Pow.Bio Closes $9.5 Million To Develop Intelligent Continuous Fermentation Technologies

By Annie Baker • Oct 12, 2023

Pow.Bio recently announced a $9.5 million Series A round. Re:Food and Thia Ventures led the funding round, and they were joined by Hitachi Ventures – the strategic corporate venture capital arm of Hitachi, Ltd. – with participation from Possible Ventures, XFactor Ventures, Bee Partners, iSelect, Climate Capital, Vectors Angel, Better Ventures, and Cantos.

The company’s goal is to unlock the economic viability of sustainable biomade products by significantly driving down the high costs associated with biomanufacturing. And synthetic biology companies today cannot manufacture products at a price that can displace unsustainable petrochemical or animal-derived alternatives. The market impact of biomade products is estimated to reach $4 trillion by 2040. But until people can produce biomaterials at (or below) cost parity to their commodity counterparts, only the most expensive biomade products will ever be commercially viable – which limits the sustainable impact of such a promising technology.

In the Pow.Bio system is an intelligent AI-controlled software known as SOFe, which accelerates process optimization and drives autonomous operation. And the one-two punch of its advanced hardware and intelligent software drives five times gains in productivity for a fraction of the capital expense of traditional systems. The prospective clients don’t have to wait and can begin working with Pow.Bio today.

Pow.Bio also announced the construction of an advanced demonstration facility in Alameda, California, designed to provide partner companies unfettered access to this novel platform. The Alameda site was engineered to seamlessly transition from gram-scale experimentation to producing hundreds of kilograms of finished products. This facility will not only show the potential of Pow.Bio’s platform but also serves as a blueprint for commercial-scale deployment of the platform for the production of a wide range of biology-based products.

Many blame the challenge of cost-effective manufacturing on a lack of commercial-scale fermentation capacity. And the truth is that capacity alone cannot fix the core problem of lowering unit costs. Building more of the same large-scale bioreactors would not solve this problem.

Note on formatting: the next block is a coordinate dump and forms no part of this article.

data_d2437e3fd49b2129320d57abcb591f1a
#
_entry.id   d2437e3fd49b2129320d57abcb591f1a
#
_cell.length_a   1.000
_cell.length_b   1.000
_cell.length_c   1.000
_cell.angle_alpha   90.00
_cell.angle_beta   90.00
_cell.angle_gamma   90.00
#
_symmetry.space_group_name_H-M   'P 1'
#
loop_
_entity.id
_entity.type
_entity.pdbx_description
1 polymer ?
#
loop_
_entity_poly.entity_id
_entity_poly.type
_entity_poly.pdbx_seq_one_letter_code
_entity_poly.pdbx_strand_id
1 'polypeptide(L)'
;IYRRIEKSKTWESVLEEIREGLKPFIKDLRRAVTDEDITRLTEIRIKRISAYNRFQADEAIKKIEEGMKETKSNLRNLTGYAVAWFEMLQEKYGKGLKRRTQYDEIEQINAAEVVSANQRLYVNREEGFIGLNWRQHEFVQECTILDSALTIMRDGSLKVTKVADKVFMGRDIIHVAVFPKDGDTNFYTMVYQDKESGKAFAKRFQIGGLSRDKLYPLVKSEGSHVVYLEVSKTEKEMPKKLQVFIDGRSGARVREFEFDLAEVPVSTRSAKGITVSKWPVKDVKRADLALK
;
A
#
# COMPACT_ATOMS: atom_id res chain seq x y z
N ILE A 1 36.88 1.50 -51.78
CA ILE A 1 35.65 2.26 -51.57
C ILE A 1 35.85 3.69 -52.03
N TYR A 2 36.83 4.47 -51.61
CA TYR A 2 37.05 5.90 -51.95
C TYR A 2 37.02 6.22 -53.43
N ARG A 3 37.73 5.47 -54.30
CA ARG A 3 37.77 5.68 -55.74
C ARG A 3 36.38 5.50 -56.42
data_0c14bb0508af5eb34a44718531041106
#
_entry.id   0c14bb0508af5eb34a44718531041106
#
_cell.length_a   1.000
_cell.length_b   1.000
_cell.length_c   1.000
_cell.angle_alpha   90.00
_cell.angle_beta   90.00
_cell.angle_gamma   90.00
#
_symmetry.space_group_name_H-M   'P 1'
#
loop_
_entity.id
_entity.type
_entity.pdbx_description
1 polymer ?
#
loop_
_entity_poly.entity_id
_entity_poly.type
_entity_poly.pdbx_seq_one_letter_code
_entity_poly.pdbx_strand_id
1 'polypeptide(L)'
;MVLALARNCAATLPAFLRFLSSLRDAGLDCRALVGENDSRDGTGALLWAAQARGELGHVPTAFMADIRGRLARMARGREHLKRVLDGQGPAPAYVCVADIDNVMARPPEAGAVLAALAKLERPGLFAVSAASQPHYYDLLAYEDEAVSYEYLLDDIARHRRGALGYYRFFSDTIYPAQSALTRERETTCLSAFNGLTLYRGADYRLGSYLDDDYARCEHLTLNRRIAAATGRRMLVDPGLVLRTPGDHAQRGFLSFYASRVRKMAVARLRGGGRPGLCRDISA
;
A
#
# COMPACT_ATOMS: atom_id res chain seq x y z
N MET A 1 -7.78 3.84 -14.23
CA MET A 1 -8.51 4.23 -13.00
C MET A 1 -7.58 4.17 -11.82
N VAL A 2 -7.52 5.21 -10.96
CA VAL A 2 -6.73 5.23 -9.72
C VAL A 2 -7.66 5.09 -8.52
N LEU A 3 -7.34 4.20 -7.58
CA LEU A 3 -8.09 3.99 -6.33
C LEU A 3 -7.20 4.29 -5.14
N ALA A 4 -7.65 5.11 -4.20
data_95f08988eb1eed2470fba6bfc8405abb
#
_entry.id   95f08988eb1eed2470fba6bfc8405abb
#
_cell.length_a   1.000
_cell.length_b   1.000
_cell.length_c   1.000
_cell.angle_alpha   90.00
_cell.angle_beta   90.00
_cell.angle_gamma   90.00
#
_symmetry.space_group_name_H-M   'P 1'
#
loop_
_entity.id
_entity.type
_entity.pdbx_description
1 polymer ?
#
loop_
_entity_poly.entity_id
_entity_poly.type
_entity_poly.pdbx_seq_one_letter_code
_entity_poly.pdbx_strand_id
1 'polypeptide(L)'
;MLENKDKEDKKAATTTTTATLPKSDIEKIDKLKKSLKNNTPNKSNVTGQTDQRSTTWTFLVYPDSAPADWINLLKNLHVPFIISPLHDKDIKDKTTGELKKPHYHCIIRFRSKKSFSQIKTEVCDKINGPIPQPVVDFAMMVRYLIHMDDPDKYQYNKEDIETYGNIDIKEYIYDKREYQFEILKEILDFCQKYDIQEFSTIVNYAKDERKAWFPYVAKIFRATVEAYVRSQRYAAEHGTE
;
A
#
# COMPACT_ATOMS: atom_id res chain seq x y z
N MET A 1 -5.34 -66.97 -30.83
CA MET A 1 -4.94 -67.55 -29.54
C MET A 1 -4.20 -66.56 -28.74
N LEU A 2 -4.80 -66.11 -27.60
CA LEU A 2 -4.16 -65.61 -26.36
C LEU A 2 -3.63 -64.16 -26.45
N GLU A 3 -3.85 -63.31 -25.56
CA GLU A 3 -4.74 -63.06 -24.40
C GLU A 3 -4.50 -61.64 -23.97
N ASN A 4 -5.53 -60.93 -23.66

For Pow.Bio’s partners, this new technology is game-changing. And for those with products already in the market, significantly reducing manufacturing costs with Pow.Bio’s technology can have a huge impact on the bottom line. Even though those that need to hit a lower price point in order to even launch a new product, Pow.Bio’s platform might be the only way to do it.


“Early on, we identified continuous fermentation as a necessity to enable cost-competitive, sustainable food production. We are excited to partner with Pow.Bio because of the strength of their continuous platform, the quality of their team, and their commitment and vision for a more sustainable SynBio future.”

  • Peter Odemark, co-founder and Managing Partner at Gullspång Re:food

“Hitachi is committed to contributing our expertise in growth markets such as Bioproduction, and Pow.bio’s continuous fermentation platform represents a potential step-change in biomanufacturing economics that aligns with Hitachi’s expansion plans to enter into the Bioproduction business.”

  • Hideshi Nakatsu, Vice President and Executive Officer, CEO of Water & Environment Business Unit, Hitachi, Ltd.

“By running a fermentation process more like an assembly line,” says Wang, “we see multi-fold increases in productivity without contamination or drift.”

  • Pow.Bio’s CTO and founder, Ouwei Wang – who describes their continuous fermentation technology as solving the historical challenges that have made what some call this ‘holy grail’ of biomanufacturing so elusive

“When we hear people talking about the ‘capacity problem,’ we wonder if we’re the only ones who see that the Emperor isn’t wearing any clothes. Focusing on building capacity without addressing unit economics will expose the industry to more frustration about not delivering on its promises,” says Hall, “the right target is economic viability, and hitting it requires technical advances in biomanufacturing.”

“By building a technology that is inherently much lighter in its capital demand and therefore much lighter in its operational demand. We achieve two really valuable goals: we can build more capacity at a fraction of the cost, and that capacity can perform its job better by making products at a lower price – and at a lower price, a wider array of products can actually get to market.”

  • Pow.Bio’s CEO and cofounder Shannon Hall